I don’t believe most people are malicious. They are lacking some information we might have. They might have forgotten or something else drew their attention. But there’s no point in assuming the worst when we can’t read minds.
‘Stupidity’ is a loaded word, but what we mean is ignorance. Lots of things compete for attention in my brain and it’s the same for others.
A perfect example of this happened to me a couple of weeks ago. I needed groceries, but on the way, I found myself enjoying the sun and blasting music through my headphones. When I walked into the supermarket, someone outside began shouting and pointing at me.
Confused, I turned the volume down and realized I had skipped a massive queue to get in. I tried to apologize but was told to stop playing dumb. Yet I wasn’t playing. It was an honest mistake, but I can see why they didn’t trust me.
Innocent until proven guilty is the rule that holds up the western justice system. But do you give people this level of respect in your personal life?
If we already have a negative opinion of someone, we can see all their actions through this biased view. Jumping to conclusions closes our minds to other possibilities. It hurts when someone wrongfully accuses you. Doesn’t it make sense others like to see themselves as good too?
“What can be asserted without evidence can also be dismissed without evidence.” — Christopher Hitchens
Hitchens’ razor is a great time saver and blood pressure suppressor. When someone makes claims without anything to back them up, you don’t need to waste time and energy disproving it. It’s up to them to change your mind.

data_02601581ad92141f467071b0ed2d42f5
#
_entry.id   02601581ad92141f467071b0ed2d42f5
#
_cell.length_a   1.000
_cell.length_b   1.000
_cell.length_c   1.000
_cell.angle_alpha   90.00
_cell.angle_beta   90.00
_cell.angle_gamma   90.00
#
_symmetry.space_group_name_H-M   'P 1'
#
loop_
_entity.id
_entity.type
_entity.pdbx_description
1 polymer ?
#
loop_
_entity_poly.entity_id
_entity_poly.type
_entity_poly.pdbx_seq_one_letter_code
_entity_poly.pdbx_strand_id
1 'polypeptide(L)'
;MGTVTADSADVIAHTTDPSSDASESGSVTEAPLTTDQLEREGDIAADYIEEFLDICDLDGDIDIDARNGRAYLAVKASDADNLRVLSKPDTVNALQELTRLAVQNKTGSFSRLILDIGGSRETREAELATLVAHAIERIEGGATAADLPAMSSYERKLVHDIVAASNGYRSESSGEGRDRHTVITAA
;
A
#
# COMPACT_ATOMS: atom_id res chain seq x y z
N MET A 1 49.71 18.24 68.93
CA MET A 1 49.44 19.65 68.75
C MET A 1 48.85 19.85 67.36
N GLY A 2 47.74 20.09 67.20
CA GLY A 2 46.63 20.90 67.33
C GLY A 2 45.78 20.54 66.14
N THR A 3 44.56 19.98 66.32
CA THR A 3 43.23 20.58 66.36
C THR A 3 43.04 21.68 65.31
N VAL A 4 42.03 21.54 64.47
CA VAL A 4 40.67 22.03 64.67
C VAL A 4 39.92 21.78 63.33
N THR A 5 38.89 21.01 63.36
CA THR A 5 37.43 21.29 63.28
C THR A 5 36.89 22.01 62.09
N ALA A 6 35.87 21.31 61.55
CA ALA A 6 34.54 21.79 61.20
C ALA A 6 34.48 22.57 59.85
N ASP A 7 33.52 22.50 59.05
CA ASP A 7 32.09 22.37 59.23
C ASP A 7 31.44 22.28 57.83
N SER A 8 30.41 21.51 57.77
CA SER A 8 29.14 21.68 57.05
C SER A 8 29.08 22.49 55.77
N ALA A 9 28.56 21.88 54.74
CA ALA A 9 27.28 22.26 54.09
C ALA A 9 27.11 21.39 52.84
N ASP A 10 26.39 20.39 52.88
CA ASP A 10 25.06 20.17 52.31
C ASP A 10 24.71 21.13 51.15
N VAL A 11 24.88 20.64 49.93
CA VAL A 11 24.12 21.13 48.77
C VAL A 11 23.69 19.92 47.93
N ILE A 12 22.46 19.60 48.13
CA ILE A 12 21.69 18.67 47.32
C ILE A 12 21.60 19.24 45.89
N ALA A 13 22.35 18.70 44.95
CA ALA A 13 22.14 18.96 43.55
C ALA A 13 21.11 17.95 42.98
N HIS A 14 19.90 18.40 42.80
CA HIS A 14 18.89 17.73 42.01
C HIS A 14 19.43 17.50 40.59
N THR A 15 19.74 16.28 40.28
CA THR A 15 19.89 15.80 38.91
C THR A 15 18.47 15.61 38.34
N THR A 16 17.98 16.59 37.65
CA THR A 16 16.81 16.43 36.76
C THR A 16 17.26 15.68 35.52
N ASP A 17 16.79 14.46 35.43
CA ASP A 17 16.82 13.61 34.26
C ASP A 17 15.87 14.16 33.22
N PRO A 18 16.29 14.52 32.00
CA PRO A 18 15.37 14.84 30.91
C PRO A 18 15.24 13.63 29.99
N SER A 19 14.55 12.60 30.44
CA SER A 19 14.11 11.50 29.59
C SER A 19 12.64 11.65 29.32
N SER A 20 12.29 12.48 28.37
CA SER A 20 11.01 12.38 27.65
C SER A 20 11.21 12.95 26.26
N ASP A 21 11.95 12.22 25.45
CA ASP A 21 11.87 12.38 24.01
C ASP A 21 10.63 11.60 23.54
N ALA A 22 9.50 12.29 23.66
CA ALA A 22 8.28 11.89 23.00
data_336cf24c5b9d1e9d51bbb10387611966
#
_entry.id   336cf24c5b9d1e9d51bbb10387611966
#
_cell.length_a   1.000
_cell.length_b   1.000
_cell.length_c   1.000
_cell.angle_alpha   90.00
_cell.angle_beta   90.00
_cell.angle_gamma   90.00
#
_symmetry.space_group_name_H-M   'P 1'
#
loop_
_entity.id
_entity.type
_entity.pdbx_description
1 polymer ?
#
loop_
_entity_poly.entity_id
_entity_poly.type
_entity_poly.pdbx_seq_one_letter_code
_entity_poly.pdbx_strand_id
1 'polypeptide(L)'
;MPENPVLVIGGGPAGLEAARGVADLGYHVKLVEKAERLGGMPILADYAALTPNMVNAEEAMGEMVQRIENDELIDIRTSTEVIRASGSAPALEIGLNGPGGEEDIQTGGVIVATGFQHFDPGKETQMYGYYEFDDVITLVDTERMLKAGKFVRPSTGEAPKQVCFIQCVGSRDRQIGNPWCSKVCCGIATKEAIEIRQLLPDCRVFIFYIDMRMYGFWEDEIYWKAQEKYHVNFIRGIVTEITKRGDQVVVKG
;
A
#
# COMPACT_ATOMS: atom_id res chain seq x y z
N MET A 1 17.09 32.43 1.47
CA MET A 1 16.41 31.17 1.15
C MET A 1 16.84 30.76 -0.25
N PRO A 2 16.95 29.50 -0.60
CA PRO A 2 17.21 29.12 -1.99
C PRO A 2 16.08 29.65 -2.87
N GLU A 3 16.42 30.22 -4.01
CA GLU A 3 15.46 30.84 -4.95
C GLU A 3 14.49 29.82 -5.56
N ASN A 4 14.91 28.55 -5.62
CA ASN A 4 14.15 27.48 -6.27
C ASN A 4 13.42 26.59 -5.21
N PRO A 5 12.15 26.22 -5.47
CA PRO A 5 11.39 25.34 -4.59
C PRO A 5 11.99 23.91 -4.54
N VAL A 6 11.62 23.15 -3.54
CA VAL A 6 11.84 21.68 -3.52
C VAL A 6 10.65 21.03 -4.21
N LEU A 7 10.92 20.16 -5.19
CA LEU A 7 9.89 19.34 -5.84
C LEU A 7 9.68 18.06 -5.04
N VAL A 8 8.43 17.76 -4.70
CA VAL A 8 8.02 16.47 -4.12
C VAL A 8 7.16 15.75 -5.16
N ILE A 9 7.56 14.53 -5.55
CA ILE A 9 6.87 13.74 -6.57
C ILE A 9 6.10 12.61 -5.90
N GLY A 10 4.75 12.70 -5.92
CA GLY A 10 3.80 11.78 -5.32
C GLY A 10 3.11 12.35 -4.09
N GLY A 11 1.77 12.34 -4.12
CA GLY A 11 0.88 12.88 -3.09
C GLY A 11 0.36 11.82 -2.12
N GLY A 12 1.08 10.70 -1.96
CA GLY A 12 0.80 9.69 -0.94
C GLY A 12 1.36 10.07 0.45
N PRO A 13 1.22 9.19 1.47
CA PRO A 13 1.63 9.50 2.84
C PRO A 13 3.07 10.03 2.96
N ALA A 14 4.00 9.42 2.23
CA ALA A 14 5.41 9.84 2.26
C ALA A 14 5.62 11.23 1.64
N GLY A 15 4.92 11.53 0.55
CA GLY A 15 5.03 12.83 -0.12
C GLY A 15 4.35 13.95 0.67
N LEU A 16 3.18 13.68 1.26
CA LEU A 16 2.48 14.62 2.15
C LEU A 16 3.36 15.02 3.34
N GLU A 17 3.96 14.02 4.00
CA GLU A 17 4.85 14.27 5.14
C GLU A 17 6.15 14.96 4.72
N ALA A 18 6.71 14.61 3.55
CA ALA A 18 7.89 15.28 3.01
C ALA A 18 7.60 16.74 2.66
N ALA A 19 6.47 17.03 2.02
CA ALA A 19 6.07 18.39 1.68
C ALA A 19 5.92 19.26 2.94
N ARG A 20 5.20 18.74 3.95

Hitchens’ razor is especially relevant to fake news flooding social media. Every day there are new and crazy conspiracy theories. Let’s say you read that aliens have conquered the United States. You don’t need to ring all your friends and switch on the news to check — it’s safe to forget about it and carry on with your day!
You can protect your mind by spending a few seconds asking a few questions internally. Is this backed up by data? Is it one person’s word? Are they biased? If the information doesn’t pass these tests, it isn’t an excuse to be malicious against the source.
Applying Hitchens’ razor to ourselves can be uncomfortable, but will help us grow. Confirmation bias is where we accept information agreeing with our existing beliefs. The problem is that many of us have terrible reference points for the reality of the world. Factfulness by Hans Rosling found even people working at the UN have outdated mental models of what the world is like.